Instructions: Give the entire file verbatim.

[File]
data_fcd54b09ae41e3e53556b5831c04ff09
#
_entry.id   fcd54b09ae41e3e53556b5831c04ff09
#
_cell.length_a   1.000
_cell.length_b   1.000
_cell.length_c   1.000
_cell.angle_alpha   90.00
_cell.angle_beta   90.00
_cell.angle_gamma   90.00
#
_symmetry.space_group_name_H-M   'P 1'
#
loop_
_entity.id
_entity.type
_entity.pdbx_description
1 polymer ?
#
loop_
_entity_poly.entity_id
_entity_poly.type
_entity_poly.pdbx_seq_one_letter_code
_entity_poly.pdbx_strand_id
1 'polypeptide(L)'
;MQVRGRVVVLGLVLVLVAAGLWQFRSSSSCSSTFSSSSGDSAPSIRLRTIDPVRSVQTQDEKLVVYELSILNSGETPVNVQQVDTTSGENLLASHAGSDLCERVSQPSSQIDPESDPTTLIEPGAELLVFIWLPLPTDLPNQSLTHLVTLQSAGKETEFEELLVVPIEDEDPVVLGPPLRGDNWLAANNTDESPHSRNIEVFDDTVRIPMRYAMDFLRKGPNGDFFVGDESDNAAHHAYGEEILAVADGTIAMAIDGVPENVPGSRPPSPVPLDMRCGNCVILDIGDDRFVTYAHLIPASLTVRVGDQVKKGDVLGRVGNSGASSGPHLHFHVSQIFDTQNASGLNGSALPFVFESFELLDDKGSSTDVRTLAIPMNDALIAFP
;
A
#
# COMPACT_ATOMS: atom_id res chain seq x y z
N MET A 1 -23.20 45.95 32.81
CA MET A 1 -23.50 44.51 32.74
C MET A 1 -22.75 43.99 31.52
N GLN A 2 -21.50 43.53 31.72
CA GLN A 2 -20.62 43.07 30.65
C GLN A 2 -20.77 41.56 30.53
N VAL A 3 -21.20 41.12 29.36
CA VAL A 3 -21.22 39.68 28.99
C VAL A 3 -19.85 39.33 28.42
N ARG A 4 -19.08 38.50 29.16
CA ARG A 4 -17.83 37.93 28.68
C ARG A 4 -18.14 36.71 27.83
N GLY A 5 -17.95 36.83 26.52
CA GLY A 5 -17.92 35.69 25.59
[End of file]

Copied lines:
data_fcd54b09ae41e3e53556b5831c04ff09
#
_entry.id   fcd54b09ae41e3e53556b5831c04ff09
#
_cell.length_a   1.000
_cell.length_b   1.000
_cell.length_c   1.000
_cell.angle_alpha   90.00
_cell.angle_beta   90.00
_cell.angle_gamma   90.00
#
_symmetry.space_group_name_H-M   'P 1'
#
loop_
_entity.id
_entity.type
_entity.pdbx_description
1 polymer ?
#
loop_
_entity_poly.entity_id
_entity_poly.type
_entity_poly.pdbx_seq_one_letter_code
_entity_poly.pdbx_strand_id
1 'polypeptide(L)'
;MQVRGRVVVLGLVLVLVAAGLWQFRSSSSCSSTFSSSSGDSAPSIRLRTIDPVRSVQTQDEKLVVYELSILNSGETPVNVQQVDTTSGENLLASHAGSDLCERVSQPSSQIDPESDPTTLIEPGAELLVFIWLPLPTDLPNQSLTHLVTLQSAGKETEFEELLVVPIEDEDPVVLGPPLRGDNWLAANNTDESPHSRNIEVFDDTVRIPMRYAMDFLRKGPNGDFFVGDESDNAAHHAYGEEILAVADGTIAMAIDGVPENVPGSRPPSPVPLDMRCGNCVILDIGDDRFVTYAHLIPASLTVRVGDQVKKGDVLGRVGNSGASSGPHLHFHVSQIFDTQNASGLNGSALPFVFESFELLDDKGSSTDVRTLAIPMNDALIAFP
;
A
#
# COMPACT_ATOMS: atom_id res chain seq x y z
N MET A 1 -23.20 45.95 32.81
CA MET A 1 -23.50 44.51 32.74
C MET A 1 -22.75 43.99 31.52
N GLN A 2 -21.50 43.53 31.72
CA GLN A 2 -20.62 43.07 30.65
C GLN A 2 -20.77 41.56 30.53
N VAL A 3 -21.20 41.12 29.36
CA VAL A 3 -21.22 39.68 28.99
C VAL A 3 -19.85 39.33 28.42
N ARG A 4 -19.08 38.50 29.16
CA ARG A 4 -17.83 37.93 28.68
C ARG A 4 -18.14 36.71 27.83
N GLY A 5 -17.95 36.83 26.52
CA GLY A 5 -17.92 35.69 25.59